The Big Issue : Edition 435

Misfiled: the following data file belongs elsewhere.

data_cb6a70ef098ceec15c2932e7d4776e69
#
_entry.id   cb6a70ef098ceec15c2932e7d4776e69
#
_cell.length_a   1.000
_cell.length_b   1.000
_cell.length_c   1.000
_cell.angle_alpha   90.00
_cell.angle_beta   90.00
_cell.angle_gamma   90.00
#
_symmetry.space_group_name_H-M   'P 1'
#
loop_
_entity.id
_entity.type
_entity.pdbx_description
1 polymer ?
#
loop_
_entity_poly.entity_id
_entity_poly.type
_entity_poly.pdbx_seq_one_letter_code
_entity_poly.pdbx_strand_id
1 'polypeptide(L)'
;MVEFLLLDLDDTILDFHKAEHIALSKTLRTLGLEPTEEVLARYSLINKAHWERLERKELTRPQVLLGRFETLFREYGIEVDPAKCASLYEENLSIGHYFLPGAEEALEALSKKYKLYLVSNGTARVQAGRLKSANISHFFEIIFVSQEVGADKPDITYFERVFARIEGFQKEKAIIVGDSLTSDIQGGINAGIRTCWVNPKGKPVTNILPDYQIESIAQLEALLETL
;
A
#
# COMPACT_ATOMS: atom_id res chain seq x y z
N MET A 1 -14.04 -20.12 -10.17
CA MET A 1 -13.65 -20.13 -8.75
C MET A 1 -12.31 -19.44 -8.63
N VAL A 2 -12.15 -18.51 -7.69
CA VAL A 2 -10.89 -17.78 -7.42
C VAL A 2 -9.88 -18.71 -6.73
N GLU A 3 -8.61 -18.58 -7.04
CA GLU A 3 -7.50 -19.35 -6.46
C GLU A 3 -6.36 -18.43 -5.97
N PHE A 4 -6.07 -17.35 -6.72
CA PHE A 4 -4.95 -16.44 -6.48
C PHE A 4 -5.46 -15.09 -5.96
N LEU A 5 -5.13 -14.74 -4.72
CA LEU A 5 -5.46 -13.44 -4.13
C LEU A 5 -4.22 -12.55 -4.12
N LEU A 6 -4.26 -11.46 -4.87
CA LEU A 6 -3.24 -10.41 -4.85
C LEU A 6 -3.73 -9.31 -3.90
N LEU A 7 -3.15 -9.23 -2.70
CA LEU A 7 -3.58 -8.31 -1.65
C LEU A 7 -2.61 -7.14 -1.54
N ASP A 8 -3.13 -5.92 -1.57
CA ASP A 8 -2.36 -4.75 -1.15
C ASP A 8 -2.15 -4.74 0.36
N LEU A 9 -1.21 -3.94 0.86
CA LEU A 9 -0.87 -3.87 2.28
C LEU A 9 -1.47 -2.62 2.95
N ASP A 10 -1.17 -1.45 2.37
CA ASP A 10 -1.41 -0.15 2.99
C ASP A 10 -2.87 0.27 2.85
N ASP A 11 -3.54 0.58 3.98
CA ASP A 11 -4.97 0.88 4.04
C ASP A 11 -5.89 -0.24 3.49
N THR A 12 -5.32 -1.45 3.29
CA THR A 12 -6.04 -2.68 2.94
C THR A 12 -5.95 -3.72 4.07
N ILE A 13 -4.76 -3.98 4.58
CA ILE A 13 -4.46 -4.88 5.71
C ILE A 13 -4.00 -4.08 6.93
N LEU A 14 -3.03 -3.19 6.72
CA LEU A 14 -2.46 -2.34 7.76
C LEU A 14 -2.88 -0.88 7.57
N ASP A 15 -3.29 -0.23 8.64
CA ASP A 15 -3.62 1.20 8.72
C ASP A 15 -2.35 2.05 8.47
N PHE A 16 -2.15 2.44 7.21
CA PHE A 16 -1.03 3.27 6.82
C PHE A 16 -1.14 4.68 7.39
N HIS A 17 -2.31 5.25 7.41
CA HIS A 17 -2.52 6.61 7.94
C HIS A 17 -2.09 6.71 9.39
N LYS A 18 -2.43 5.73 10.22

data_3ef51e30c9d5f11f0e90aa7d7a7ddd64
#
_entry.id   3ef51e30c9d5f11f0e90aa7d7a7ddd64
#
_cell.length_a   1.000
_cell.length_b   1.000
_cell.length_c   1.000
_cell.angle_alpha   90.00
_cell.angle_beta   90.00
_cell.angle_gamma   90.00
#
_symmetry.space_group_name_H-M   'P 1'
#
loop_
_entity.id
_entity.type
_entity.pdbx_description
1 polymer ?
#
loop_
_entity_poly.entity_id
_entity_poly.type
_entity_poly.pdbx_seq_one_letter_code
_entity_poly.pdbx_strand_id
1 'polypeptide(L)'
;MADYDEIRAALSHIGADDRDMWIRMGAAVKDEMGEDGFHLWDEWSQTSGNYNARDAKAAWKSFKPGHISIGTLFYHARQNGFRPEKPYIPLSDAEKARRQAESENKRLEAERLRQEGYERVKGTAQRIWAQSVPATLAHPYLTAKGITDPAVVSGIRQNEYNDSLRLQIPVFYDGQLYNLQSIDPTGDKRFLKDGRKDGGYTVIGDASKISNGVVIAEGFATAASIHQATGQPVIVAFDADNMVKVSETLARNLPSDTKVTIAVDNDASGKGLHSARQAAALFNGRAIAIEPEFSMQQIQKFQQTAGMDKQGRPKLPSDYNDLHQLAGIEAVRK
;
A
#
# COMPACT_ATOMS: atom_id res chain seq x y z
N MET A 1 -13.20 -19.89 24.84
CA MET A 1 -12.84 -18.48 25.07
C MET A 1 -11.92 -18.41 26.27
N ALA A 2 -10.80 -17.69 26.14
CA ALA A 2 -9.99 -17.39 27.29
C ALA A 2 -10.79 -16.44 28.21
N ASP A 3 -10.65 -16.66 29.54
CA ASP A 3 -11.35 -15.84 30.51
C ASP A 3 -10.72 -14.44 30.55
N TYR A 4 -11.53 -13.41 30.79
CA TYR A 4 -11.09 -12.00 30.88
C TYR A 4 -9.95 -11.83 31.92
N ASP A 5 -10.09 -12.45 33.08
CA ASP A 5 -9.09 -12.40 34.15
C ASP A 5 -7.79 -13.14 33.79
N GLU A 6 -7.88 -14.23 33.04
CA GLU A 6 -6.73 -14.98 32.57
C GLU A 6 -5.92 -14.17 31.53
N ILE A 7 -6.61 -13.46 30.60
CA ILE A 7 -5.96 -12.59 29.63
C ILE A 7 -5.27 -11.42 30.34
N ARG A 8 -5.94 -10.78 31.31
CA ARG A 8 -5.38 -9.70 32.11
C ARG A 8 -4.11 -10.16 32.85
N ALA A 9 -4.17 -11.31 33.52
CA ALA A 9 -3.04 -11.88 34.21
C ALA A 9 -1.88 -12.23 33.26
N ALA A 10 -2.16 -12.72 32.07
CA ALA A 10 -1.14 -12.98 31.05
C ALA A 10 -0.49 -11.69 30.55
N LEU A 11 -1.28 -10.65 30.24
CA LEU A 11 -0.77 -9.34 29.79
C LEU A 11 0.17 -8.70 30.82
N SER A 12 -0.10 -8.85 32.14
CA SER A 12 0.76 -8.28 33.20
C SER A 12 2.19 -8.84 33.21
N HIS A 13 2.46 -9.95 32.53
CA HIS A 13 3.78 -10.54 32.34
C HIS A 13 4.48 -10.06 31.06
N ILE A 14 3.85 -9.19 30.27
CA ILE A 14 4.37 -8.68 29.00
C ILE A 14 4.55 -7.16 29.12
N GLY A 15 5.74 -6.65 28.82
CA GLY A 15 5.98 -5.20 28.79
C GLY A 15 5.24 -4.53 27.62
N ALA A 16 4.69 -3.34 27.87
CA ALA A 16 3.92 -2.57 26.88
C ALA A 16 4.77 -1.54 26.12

thebigissue21Jun–4Jul2013 9 “I always used to say that his love of life was superior to mine. And since he’s died, I feel an increase in love of life. It’s as if it’s your duty to love it on his behalf... The world has a better colour than it used to. I don’t know how long it will last.” Author Martin Amis (Other People; State of England) on an unexpected result of the death of his friend, journalist Christopher Hitchens, in December 2011. From The Independent (UK). “Mr Chairman, distinguished Parliament, the aim of this legislation is to deal with a serious phenomenon – the penetration of prohibited objects into prisons.” Israel’s education minister, Shai Piron, addresses the Israeli parliament about legislation to stop mobile phones entering prisons. Realising the possible innuendo, he got an attack of the giggles, which became contagious, and a colleague had to finish his address. If only parliament were like this more often. From The Telegraph (UK). “We always had many [different] expressions to describe ‘French kissing’, like ‘kissing at length in the mouth’. It’s true, we’ve never had one single word.” Laurence Laporte of the publishing house behind France’s Le Petit Robert dictionary on one of this year’s new words, galocher, meaning to kiss with tongues, or French kiss. Laporte was quick to point out that the lack of a specific term “never stopped us from doing it”. From The Atlantic (US). “We all learned to sign each other’s signatures. Except for Charlie. He wouldn’t sign anything. But me, Keith, Mick and Brian all could sign each other’s autographs.” Ex-Rolling Stones bass player Bill Wyman, 76, reveals that your treasured Stones autographs might not be all they seem. But would a Mick Jagger autograph penned by Keith Richards, or vice versa, be of any less value? Je suis un rock star frauduleux. From Rolling Stone (US). “There is now a menace which is called Twitter. The best examples of lies can be found there. To me, social media is the worst menace to society.” Turkey’s Prime Minister, Recep Tayyip Erdoğan, demonises social media, as he responds to the anti-government protests in his country. Erdoğan, by the way, is on Twitter and has almost three million followers. From Wired (UK). » Frequently overhear tantalising tidbits? Don’t waste them on your friends – share them with the world at email@example.com.